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Video: The Blair Witch Project (1999) Theatrical Trailer

Excerpt from Roger Ebert's Review of the Blair Witch Project (1999) | July 16, 1999

We're instinctively afraid of natural things (snakes, barking dogs, the dark) but have to be taught to fear walking into traffic or touching an electrical wire. Horror films that tap into our hard-wired instinctive fears probe a deeper place than movies with more sophisticated threats. A villain is only an actor, but a shark is more than a shark.

"The Blair Witch Project," an extraordinarily effective horror film, knows this and uses it. It has no fancy special effects or digital monsters, but its characters get lost in the woods, hear noises in the night and find disturbing stick figures hanging from trees. One of them discovers slime on his backpack. Because their imaginations have been inflamed by talk of witches, hermits and child murderers in the forest, because their food is running out and their smokes are gone, they (and we) are a lot more scared than if they were merely being chased by some guy in a ski mask.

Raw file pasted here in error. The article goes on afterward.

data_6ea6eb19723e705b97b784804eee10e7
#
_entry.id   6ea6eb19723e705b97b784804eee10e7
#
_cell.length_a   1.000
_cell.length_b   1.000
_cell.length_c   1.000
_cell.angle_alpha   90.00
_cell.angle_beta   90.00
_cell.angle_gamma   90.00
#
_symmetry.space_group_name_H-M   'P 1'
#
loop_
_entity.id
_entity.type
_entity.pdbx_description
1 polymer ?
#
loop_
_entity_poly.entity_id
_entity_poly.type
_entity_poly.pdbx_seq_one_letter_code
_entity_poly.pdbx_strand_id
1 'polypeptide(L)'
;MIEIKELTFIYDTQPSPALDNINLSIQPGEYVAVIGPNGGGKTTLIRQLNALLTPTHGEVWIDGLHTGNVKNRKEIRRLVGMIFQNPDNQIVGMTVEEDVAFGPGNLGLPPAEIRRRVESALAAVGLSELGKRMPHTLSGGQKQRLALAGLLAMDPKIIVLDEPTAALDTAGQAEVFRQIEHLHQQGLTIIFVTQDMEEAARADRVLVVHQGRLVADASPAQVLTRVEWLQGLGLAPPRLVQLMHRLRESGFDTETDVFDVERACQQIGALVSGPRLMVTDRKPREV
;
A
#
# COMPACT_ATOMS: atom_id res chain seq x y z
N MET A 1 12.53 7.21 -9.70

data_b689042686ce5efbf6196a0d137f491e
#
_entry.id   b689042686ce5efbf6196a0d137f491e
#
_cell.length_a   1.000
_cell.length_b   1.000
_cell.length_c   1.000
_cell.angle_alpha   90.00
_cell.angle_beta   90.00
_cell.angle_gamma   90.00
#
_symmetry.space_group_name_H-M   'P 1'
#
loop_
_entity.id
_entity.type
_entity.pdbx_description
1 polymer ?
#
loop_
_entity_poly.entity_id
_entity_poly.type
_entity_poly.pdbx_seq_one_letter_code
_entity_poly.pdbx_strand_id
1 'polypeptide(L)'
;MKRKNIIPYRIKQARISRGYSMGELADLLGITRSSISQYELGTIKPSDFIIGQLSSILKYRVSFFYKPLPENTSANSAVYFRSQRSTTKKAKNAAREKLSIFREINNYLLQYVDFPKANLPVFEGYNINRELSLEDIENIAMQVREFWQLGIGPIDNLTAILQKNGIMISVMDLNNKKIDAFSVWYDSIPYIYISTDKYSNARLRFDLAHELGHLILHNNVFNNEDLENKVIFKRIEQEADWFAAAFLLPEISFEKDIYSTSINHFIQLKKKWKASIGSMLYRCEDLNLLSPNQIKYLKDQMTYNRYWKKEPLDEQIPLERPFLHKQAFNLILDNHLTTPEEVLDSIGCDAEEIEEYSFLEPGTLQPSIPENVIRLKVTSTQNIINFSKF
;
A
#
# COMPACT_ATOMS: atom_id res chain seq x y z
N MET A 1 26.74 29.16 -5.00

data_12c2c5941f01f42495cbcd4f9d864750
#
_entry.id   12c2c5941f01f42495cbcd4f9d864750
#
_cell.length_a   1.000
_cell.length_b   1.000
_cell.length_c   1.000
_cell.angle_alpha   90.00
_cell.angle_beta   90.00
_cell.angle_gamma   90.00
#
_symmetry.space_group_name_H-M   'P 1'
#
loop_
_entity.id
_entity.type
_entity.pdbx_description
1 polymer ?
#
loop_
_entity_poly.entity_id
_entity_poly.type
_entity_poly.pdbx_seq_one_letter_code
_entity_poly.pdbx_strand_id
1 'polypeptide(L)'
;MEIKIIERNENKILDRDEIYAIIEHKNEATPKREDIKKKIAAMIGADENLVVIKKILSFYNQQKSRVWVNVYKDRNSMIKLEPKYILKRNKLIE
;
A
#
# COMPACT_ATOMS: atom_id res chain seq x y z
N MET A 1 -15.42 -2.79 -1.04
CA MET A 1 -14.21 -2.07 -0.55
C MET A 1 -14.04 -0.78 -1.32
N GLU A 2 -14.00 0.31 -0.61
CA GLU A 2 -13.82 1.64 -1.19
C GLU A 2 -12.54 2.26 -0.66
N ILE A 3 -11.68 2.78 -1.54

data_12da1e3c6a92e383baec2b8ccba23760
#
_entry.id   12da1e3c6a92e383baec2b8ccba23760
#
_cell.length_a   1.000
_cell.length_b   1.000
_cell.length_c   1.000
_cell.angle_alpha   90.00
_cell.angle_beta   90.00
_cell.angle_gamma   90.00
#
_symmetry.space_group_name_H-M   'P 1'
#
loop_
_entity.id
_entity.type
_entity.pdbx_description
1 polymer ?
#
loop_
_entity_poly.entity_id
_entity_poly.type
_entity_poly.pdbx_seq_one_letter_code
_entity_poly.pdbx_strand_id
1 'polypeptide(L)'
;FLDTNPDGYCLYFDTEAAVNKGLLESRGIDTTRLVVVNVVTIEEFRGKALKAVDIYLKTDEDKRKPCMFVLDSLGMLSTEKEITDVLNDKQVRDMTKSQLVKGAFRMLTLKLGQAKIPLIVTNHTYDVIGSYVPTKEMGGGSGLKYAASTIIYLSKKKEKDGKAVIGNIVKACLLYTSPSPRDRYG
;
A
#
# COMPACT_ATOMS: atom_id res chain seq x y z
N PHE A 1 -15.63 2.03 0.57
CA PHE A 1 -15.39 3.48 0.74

Link to the full article: http://rogerebert.suntimes.com/apps/pbcs.dll/article?AID=/19990716/REVIEWS/907160301/1023

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